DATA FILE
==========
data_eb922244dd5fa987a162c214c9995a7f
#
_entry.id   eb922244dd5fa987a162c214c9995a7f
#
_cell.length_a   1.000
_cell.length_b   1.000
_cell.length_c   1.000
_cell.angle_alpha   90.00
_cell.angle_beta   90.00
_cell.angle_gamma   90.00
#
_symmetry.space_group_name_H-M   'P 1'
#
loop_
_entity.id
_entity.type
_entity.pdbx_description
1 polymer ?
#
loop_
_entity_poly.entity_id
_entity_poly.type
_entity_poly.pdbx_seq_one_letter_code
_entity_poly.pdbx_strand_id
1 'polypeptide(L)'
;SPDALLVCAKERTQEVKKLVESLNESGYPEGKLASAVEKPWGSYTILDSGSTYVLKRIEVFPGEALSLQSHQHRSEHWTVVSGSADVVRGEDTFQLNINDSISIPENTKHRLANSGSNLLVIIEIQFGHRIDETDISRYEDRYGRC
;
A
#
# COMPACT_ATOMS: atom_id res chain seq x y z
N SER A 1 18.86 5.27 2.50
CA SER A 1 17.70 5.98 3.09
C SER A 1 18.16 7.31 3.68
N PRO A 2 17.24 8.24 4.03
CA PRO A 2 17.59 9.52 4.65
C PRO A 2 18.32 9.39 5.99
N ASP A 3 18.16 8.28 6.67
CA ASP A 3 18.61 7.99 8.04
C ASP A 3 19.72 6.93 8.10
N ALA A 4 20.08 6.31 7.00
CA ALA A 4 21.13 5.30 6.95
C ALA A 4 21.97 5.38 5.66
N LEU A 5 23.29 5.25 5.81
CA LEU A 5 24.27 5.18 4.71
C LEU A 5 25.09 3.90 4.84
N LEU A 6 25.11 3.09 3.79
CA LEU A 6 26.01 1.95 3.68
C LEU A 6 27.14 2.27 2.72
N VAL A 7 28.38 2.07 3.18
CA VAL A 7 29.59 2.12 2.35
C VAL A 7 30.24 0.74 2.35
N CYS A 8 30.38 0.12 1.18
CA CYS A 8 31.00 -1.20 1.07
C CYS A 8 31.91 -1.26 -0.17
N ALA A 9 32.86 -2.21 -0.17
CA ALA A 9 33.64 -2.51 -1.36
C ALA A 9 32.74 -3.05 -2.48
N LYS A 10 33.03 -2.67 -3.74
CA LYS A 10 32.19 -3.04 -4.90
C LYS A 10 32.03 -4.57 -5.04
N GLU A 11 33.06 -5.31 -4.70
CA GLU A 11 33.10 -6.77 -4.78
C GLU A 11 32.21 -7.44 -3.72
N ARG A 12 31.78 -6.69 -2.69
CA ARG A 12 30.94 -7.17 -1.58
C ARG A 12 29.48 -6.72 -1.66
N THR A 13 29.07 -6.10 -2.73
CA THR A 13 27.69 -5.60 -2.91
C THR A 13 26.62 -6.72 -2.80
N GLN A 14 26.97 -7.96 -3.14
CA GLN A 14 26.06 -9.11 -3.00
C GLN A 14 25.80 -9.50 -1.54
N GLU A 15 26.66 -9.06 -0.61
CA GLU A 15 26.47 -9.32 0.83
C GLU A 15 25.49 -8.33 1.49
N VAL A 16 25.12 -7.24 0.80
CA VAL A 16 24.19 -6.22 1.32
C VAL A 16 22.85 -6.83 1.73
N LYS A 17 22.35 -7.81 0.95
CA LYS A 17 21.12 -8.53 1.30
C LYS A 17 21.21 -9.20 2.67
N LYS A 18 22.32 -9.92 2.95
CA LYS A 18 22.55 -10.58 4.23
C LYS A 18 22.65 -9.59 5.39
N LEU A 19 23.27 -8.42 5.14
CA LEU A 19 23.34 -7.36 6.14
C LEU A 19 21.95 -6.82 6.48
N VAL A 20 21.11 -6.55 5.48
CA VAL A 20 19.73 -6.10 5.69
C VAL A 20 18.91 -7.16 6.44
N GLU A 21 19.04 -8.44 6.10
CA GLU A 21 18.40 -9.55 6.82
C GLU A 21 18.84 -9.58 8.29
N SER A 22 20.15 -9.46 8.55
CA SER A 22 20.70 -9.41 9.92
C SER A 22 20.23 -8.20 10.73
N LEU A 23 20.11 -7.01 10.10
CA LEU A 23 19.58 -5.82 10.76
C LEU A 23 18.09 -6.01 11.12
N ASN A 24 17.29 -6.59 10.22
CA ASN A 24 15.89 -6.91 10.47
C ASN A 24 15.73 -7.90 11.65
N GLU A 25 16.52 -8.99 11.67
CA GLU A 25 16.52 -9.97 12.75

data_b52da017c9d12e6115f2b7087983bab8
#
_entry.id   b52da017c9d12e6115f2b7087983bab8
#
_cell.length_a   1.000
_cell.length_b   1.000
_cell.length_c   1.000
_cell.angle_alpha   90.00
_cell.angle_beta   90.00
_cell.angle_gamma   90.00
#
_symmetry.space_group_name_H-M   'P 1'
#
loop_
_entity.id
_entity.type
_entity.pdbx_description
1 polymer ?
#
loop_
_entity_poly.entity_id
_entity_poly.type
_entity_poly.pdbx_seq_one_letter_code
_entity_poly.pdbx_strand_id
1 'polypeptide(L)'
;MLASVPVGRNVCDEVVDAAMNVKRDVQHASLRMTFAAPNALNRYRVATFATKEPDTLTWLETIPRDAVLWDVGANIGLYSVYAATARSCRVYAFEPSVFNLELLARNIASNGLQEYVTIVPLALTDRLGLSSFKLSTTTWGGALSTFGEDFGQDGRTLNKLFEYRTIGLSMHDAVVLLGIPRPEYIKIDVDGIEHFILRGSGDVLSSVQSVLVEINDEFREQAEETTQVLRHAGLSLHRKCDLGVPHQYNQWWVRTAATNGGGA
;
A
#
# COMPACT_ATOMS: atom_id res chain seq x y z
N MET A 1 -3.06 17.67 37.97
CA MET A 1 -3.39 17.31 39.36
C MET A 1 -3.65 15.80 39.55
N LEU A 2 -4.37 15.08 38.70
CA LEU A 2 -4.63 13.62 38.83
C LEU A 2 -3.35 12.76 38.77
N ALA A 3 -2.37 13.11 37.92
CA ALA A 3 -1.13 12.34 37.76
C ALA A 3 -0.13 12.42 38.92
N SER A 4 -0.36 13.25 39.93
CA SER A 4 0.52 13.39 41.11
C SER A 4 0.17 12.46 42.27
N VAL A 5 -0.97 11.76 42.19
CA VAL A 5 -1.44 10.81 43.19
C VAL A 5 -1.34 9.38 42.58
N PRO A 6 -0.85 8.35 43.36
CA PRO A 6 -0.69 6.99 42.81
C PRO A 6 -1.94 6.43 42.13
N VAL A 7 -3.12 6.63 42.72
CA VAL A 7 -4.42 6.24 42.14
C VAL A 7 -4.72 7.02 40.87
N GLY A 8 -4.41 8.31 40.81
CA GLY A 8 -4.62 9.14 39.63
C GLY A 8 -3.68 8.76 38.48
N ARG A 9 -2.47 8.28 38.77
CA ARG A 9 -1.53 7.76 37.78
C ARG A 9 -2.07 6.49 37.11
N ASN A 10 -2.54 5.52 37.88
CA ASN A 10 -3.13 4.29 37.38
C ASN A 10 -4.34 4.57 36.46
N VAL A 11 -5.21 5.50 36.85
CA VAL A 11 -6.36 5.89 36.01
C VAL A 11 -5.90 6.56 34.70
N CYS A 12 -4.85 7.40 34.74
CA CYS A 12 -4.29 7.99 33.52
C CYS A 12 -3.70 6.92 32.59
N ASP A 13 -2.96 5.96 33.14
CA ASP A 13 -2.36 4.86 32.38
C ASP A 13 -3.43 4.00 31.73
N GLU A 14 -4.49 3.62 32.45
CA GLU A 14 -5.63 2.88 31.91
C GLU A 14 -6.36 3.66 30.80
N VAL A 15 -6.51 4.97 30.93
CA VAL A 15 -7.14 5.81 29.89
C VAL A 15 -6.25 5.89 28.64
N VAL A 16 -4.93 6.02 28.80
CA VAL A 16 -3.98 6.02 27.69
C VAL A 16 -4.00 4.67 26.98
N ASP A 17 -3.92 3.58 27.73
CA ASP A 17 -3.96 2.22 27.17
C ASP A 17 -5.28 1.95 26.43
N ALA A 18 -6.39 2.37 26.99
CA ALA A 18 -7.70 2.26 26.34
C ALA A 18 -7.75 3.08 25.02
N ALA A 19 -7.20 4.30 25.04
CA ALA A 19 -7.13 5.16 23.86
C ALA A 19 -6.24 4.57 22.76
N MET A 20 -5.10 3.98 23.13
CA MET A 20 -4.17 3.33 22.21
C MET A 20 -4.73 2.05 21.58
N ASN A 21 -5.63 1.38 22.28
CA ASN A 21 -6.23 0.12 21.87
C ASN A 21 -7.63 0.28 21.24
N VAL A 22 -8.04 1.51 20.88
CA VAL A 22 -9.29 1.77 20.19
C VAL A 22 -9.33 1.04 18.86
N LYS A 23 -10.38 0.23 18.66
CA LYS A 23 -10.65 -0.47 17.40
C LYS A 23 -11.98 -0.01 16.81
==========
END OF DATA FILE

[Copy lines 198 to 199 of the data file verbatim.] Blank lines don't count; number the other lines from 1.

N VAL A 22 -8.04 1.51 20.88
CA VAL A 22 -9.29 1.77 20.19